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article imageOp-Ed: Nigeria - what next?

By Donna Murphy     Apr 19, 2011 in Politics
As the results are coming in to the INEC in Abuja, observers and even Nigerian's themselves have been reporting that this election is the best they have ever known in the country, violence has begun to flare up in the north of the country.
The INEC Chairman, Mr Jega, at 8.32 pm on Monday,(18 April 2011) declared the presidential candidate of the Peoples Democratic Party, PDP, President Goodluck Jonathan as the winner of Saturday's Presidential election. Jega also said that with regards to the requirement of the Electoral Act, for a candidate to emerge as the winner, he must score a minimum of 25% in two thirds of the 36 states.
The ACN candidate, Ribadu scored, 25% in 4 states, the CPC candidate, Buhari scored 25% in 16 states, the PDP candidate scored 25% in 31 states.
It looks like the joy of the Nigerian people will be short lived. Reports are coming in of violence and bombing in the north. A suspected bomber has died at a polling unit in Unguwar Doki, near the Monday market in Maidguriu, Borno state. He was trying to detonate the bomb when he blew himself up accidentally, an unspecified number of people were injured in the blast. According to another report, riots swept across the Muslim north, leaving buildings ablaze and people hiding in their homes, highlighting the religious and ethnic tensions still dividing Africa's most populous nation. Violence echoed across thirteen states with heavy gunfire echoing through cities. Many were feared dead although officials declined to offer any figures for fear of further stroking tensions.
In a televised address to the nation late Monday, Goodluck Jonathan called on Nigerians to "quickly move" away from partisan battlegrounds and find a national common ground. "Nobody's political ambition is worth the blood of any Nigerian," he said.
Goodluck Jonathan only took office last year after the country's elected Muslim president died from a lengthy illness before his term ended. Many in the north still believe the ruling party should have put up a Muslim candidate in this year's elections.
Despite the overwhelming feeling that the results were correct, (from the evidence we have at present) only the PDP have signed off the results. Both Buhari's party and the ACN opposition party refused to sign off the results. The CPC formally asked the INEC to cancel the presidential elections in the South-South, South-East and some states in the far North and the middle belt. In a petition by the CPC's Chairman, Prince Tony Momoh, the party wants an investigation by the INEC into reports that the computer hardware used in the elections was configured to favour the ruling PDP and work specifically against the CPC. Buhari did particularly well in the northern states, where poverty remains endemic.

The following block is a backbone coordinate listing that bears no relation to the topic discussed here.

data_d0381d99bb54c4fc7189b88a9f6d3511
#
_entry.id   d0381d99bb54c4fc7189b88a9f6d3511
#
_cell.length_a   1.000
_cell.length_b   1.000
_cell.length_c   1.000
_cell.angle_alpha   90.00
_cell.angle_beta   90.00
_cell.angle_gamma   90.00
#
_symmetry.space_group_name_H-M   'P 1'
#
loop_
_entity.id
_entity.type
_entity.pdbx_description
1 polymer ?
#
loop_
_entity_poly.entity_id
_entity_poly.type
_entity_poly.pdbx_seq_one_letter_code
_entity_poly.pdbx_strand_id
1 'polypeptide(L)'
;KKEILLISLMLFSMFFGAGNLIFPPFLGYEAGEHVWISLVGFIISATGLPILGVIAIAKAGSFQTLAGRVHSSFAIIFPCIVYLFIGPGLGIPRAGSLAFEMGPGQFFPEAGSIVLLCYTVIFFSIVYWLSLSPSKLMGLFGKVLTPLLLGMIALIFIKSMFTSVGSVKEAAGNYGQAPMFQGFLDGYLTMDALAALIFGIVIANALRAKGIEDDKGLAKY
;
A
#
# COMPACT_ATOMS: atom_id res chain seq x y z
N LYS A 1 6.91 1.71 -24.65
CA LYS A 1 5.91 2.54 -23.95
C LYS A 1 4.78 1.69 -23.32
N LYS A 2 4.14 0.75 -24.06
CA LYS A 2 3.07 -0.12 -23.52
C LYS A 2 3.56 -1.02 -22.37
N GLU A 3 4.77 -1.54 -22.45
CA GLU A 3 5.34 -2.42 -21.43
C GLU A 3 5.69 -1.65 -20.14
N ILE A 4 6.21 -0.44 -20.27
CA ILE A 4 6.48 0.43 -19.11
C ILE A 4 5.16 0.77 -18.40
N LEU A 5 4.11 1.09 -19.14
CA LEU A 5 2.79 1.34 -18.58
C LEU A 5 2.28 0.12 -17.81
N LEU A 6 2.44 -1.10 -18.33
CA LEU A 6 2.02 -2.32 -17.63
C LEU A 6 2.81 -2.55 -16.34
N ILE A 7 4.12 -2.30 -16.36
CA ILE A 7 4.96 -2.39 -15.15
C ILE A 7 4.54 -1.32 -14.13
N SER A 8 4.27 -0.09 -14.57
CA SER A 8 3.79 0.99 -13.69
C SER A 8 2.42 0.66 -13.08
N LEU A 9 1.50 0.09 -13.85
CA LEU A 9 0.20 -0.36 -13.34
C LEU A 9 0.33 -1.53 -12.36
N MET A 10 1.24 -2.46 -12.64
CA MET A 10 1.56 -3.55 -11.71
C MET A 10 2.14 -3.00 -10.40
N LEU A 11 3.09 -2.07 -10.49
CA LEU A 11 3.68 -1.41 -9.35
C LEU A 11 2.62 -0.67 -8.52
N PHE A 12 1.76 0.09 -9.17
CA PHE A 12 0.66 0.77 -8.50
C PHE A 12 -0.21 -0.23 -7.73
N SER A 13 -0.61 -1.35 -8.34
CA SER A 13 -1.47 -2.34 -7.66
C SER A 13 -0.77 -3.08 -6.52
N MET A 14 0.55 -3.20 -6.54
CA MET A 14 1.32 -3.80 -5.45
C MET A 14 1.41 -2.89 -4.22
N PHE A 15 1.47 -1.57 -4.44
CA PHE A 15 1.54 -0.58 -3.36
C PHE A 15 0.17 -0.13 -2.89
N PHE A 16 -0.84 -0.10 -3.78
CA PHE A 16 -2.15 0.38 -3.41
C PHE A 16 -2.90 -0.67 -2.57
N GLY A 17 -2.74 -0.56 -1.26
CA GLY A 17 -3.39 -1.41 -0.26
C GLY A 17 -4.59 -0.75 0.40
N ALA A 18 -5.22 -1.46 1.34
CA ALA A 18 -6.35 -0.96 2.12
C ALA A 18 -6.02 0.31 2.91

However, in another report, General Buhari expressed satisfaction with the election, while speaking with journalists shortly after casting his vote, around 12.15 at Sarkin Yaran polling unit in Daura. He said to a reporter during an interview with the Daily Reporter, the system is okay but I have got reports from states across the nation indicating certain irregularities where some people have been accused of manipulating the ballot papers in their effort to destroy the election and win by any means, which is unfortunate.
The reporter then went on to ask him, are you thinking of going to court this time around? He replied, No, this time around, I will not go to court whatever the outcome of the election. But I do not know, maybe the party may decide to go to court and challenge the negative development.
It seems to me that for all the hard work that has gone into making these elections as transparent as possible, there are still some deep divisions both within the political parties and the people as a whole. As I have been watching these elections unfold for some time now, I had the feeling that the bulk of the Nigerian people were excited, even joyous that this time they would be taken seriously. People wanted to join in the process, they felt that their vote counted. What a shame that within 24 hours, the old corrupt Nigeria wants to poke it's nose in and send all of the country's hard work down the drain.
Unless the leaders of the main parties stand up and publicly declare that someone has won this election credibly, how on earth do they expect the rest of the world to take them seriously. This could turn out to be another bad day for African politics and politicians. I don't think, unless they sort this out quickly and with the minimum of bloodshed, they should bother considering the thought of a permanent seat on the UN Security Council. The leaders of each of the parties will have to ask themselves just how long they as a country can go on without any unity if they do not want the world to dismiss their claims as a grown up country.
This opinion article was written by an independent writer. The opinions and views expressed herein are those of the author and are not necessarily intended to reflect those of
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